Truly, we live with mysteries too marvelous to be understood.

How grass can be nourishing in the mouths of lambs.
How rivers and stones are forever in allegiance with gravity while we ourselves dream of rising.
How two hands touch and the bonds will never be broken.
How people come, from delight or the scars of damage, to the comfort of a poem.

Let me keep my distance, always, from those who think they have the answers.

Let me keep company always with those who say “Look!” and laugh in astonishment, and bow their heads.

*Literata has been doing some amazing blogging on the whole New Apostolic Reformation (NAR/DC40) attack on Pagans. If you aren’t reading her regularly, you should be. Here’s an example:

In [Dominionist] worldview, democracy is sort of a surface phenomenon. It can be used as a kludge when not everyone accepts their god-given place in the power dynamics (especially unbelievers). It can be used as a compromise, or a temporary expedient. But it’s not a long-lasting solution. It’s not a fundamental idea, it’s not something to work for, and ultimately, it’s un-biblical.

With that in mind, read what Wagner has to say about the roles of self-proclaimed apostles and prophets in the NAR:

WAGNER: “The Bible teaches that apostles – related to prophets and also teachers – should form the basis of the government of the church. Now, up till now, recently, most churches in America functioned on a democratic system, so that the authority in the churches and the authority in the denominations resided in groups of people.

And, of course, that’s what we’re used to politically in America, so that fits in very well with our culture. But in terms of the role of the apostle, one of the biggest changes from traditional churches to the New Apostolic Reformation is the amount of spiritual authority delegated by the Holy Spirit to individuals. And the two key words are authority and individuals, and individuals as contrasted to groups. So now, apostles have been raised up by God who have a tremendous authority in the churches of the New Apostolic Reformation. And I think this is the most radical difference between the old and the new.”

When he says, “that’s what we’re used to politically in America,” I hear the unspoken statement, “but that’s not the way it’s supposed to be.” When he talks about how the NAR’s authority structure is a “radical difference,” I connect that to the kind of “transformation” that he wants to see in American culture and American politics.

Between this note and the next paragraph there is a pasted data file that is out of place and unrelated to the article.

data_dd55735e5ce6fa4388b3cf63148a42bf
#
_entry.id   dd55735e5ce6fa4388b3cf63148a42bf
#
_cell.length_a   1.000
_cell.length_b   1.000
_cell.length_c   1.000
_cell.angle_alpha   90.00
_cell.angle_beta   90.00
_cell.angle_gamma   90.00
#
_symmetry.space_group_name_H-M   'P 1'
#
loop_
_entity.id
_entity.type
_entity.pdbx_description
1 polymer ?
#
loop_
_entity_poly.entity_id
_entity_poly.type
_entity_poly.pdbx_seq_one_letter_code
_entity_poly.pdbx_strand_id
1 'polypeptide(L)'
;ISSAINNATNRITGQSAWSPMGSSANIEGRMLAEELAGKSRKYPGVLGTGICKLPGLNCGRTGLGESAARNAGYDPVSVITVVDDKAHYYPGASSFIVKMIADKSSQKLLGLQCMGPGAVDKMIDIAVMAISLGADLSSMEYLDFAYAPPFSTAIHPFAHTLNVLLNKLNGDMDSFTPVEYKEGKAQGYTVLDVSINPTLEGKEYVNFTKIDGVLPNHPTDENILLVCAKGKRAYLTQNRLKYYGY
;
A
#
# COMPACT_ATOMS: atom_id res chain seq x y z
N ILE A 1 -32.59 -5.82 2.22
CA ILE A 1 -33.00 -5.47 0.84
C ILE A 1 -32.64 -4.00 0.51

Wagner also made a point of saying that the NAR is “working with whatever political system there is” in each country it’s engaging. But he strictly disavows any mention that they want a “theocracy,” which he specifically links to states like Iran or like Constantine’s Rome. He is telling the truth there, but it’s a specific kind of truth based on his ideas about authority.

I believe him that he doesn’t want a “theocracy” where there’s an institutionalized church that runs the institutionalized state. He wants to meld the two, indistinguishably, because his religious ideas about authority and power are so all-encompassing that they would make a separate institutionalized government redundant.

She’s spot on, is a student of history, and always does her homework.

Anne Johnson has been interviewing a different “Bored God” every day, with a focus on the state under attack that day by NAR. If you haven’t yet read her interview with the Spirit of Ayahuasca, used by, primarily, Native Americans in their religious ceremonies, you don’t know what you’re missing.

Anne: Welcome, Ayahuasca! I’d offer you a cup of tea … but that’s what you are.

Ayahuasca: I’m not your cup of tea, though. You haven’t been initiated into the Mysteries.

Anne: So true. About the most adventurous I get is a vodka gimlet. But this isn’t about my religious experiences, it’s about America’s religious experiences. And You, o Sacred Ayahuasca, have been foully and cruelly treated! Everyone has heard the tale of the DEA agents bursting in on a ceremony of the Unaio do Vegetal praise and worship team in New Mexico. The agents pulled You right out of the priest’s kitchen and carted You off to the slammer. (Or in this case, the refrigerator.)